MIAMI (AP) — Before and after a hurricane, Ace is the place. And Home Depot and Lowe's. And many other hardware and building supply outlets.
Not surprisingly, these companies plan for storms such as Hurricane Florence all year. Much like the Federal Emergency Management Agency, supplies are pre-positioned and trucks loaded and ready to go with everything from batteries to gas cans to tarps to chainsaws.
Here's the thing: the government can only do so much. Most people must fend for themselves at some point, and the local hardware or building supply store is where they go. Not everything is available easily online. Try to buy some drywall that way.
"It's a year-round thing for us," said Margaret Smith, spokeswoman for Atlanta-based Home Depot. "When it's hurricane season, we are operating 24 hours a day."
As Florence bore down on the Southeast coast this week, Ace Hardware manager Tom Roberts watched as an employee finished five of the busiest days they have ever seen in their store in the tiny village of Calabash, North Carolina.
They sold hundreds of gas cans and ran out of generators, but still had bottled water, sand bags and other items, Roberts said.
"We're going to be just as busy with clean up once this thing is gone," he said.
Home Depot and Mooresville, North Carolina-based Lowe's, the two biggest home supply companies, both activated sophisticated emergency command centers that bring together various divisions to work on everything from shipping logistics to ensuring employees in hurricane zones get back on their feet. They have their own meteorologists on duty and are in contact with government agencies.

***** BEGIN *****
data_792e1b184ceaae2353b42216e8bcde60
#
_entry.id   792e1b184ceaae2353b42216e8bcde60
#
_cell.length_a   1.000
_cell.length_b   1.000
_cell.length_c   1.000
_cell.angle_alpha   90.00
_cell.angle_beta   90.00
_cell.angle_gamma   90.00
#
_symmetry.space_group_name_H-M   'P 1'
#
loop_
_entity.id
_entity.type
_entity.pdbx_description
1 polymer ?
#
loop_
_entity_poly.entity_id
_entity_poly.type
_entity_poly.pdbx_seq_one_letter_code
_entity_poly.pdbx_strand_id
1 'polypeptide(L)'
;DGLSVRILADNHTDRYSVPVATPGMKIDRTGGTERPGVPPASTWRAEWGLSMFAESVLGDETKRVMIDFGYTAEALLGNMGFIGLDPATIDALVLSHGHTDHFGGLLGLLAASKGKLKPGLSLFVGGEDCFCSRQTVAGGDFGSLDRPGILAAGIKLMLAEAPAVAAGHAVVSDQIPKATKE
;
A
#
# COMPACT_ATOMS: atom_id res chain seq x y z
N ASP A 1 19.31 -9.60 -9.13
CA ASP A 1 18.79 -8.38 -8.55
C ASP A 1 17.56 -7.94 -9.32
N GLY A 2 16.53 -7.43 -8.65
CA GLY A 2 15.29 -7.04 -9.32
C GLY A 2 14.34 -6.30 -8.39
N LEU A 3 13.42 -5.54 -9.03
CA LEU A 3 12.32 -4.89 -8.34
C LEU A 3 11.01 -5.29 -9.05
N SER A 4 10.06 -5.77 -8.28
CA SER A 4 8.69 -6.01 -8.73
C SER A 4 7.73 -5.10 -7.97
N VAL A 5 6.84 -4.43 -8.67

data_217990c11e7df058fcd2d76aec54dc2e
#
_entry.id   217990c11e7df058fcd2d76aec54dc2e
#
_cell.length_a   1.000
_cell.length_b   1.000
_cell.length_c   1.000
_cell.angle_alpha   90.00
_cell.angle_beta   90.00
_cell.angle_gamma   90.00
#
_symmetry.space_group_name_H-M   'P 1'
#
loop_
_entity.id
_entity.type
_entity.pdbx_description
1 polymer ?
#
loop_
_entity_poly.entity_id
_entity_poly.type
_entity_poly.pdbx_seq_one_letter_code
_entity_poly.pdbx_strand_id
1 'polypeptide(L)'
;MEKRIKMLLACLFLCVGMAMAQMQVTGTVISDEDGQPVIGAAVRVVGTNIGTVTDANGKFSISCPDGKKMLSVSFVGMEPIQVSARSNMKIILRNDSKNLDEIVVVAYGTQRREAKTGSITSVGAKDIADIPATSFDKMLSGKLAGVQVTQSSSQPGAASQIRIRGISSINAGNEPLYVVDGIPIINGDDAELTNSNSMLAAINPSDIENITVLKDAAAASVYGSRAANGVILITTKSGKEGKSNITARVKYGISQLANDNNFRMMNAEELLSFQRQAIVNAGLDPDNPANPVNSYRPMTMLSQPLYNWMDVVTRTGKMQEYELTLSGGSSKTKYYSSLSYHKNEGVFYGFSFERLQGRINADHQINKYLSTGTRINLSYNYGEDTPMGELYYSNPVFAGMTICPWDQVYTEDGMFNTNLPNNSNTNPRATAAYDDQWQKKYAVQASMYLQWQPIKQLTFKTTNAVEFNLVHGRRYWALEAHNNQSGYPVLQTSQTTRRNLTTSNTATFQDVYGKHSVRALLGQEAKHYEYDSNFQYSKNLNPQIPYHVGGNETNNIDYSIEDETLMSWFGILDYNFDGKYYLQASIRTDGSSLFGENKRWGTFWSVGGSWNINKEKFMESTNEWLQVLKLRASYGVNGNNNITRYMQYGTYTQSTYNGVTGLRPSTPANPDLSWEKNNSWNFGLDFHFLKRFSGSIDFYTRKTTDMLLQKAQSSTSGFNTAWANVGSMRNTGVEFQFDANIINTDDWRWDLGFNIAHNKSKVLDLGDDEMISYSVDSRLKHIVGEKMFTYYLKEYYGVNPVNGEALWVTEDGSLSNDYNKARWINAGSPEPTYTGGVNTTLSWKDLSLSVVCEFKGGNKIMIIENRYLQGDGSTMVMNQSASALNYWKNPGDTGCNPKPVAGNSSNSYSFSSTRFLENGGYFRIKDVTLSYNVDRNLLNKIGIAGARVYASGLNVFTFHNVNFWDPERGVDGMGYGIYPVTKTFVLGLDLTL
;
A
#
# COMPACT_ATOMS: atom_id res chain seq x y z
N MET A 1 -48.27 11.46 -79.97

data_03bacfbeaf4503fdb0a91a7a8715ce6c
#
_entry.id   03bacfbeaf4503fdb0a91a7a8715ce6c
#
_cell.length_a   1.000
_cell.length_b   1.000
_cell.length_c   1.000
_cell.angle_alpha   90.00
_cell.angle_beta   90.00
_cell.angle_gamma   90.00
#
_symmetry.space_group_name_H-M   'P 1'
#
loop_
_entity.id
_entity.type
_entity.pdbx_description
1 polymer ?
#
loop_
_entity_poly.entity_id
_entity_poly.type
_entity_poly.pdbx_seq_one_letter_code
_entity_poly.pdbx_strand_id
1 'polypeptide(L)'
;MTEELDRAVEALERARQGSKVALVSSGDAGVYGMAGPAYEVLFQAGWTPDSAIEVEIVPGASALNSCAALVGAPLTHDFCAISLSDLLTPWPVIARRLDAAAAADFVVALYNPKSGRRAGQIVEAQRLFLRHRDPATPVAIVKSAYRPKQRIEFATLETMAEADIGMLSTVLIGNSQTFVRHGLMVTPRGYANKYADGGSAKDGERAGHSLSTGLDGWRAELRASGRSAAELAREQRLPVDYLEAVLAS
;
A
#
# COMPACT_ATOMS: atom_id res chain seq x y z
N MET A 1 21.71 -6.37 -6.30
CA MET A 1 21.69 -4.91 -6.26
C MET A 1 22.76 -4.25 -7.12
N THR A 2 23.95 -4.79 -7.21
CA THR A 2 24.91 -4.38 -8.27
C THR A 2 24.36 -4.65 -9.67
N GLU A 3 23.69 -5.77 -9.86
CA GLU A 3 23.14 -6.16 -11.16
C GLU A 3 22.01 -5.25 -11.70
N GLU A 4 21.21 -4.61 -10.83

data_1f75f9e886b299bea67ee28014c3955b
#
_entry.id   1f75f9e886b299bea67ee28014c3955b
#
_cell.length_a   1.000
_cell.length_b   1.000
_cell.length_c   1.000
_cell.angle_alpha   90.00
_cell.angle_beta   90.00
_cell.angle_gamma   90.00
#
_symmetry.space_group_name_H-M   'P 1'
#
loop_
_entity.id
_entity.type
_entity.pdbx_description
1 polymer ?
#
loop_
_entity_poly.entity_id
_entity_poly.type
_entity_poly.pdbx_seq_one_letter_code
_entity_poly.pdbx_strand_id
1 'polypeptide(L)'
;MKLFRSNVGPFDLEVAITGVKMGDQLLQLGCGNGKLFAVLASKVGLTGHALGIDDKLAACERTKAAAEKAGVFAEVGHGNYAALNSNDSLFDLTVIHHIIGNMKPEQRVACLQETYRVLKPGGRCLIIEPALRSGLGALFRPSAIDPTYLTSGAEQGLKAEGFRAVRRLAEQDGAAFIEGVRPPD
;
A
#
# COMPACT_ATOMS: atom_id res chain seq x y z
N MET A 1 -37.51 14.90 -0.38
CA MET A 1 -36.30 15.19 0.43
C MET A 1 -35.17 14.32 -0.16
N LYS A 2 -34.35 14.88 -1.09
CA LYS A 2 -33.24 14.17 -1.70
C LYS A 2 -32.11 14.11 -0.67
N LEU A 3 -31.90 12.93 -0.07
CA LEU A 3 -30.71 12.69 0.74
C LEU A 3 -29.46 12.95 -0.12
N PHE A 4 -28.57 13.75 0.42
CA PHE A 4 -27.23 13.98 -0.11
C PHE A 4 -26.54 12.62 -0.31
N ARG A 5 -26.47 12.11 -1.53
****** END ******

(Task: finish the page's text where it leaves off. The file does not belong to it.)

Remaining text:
The key is making sure the right supplies are ready at the right time, said Jennifer Thayer, Lowe's vice president for store operations in North and South Carolina. For example, people might need more gas cans and plywood before a hurricane and more wet/dry vacuum cleaners or tarps for damaged roofs after the storm, she said.
And wind is one thing, while flooding is another in terms of what customers need.
"We plan it out pre-storm. And then we start shifting into post-storm," Thayer said. "We have the ability to put merchandise strategically in the stores. It depends on the event."
Smith said Home Depot has about 1,100 trucks loaded and ready to respond to its stores in the Carolinas and Georgia once Florence passes through. Lowe's says on its website it has shipped some 2,700 truckloads of supplies to the area threatened by Florence.
Both companies plan to open stores in the storm zone as soon as possible.
"Our communities count on us in storm prep and then recovery in a very big way," Smith said.
Many of these chains can also bring in employees from other regions to substitute for those in storm-stricken areas, giving them time to deal with their own personal home damage or other issues from a storm. Sometimes the local workers can get financial assistance.
For example, Smith said Home Depot will often provide grants to help pay for hotels or to fill gaps in insurance coverage for damage to an employee's home. Thayer said Lowe's has an employee relief fund for such circumstances.
"People can request funds to help them if they can't afford to get back on their feet," Thayer said.
In 2017, Home Depot had revenue of more than $100 billion. Lowe's earned about $68 billion. Sales of hurricane-related materials spike before and after storms, but the profit is beside the point, Thayer said.
"At the end of the day, it's about the community, it's about the stores," she said.
Associated Press writer Jeffrey Collins in Calabash, North Carolina, contributed to this story.